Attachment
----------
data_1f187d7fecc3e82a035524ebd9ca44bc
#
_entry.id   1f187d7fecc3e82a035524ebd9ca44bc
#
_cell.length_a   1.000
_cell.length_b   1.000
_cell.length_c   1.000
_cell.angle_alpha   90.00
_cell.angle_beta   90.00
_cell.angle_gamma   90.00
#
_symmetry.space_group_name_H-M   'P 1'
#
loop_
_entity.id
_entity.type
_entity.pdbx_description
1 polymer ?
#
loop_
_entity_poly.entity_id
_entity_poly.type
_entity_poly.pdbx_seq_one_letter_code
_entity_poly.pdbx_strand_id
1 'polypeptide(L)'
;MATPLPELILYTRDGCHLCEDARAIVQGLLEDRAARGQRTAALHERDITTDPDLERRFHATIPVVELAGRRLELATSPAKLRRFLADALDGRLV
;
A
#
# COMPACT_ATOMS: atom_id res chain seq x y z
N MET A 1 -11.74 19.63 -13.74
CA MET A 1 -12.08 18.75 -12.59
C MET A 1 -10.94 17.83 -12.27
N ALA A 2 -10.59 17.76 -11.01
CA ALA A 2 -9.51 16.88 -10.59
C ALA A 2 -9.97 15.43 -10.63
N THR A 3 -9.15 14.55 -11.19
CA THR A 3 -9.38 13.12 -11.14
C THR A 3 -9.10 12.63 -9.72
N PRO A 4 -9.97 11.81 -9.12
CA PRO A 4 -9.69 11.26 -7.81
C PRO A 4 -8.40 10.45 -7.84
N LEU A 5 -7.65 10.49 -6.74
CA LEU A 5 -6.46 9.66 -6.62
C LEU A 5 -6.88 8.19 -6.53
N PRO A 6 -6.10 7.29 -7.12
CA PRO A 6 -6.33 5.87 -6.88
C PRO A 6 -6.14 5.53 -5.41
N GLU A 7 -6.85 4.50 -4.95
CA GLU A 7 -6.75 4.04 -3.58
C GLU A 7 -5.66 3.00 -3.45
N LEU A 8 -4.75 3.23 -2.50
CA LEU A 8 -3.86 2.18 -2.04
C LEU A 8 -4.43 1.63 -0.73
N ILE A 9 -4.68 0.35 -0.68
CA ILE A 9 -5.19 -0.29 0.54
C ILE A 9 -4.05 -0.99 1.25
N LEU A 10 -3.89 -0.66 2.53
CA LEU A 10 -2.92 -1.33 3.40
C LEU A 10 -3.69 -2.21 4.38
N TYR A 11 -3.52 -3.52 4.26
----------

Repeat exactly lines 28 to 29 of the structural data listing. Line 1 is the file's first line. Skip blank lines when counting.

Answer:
A
#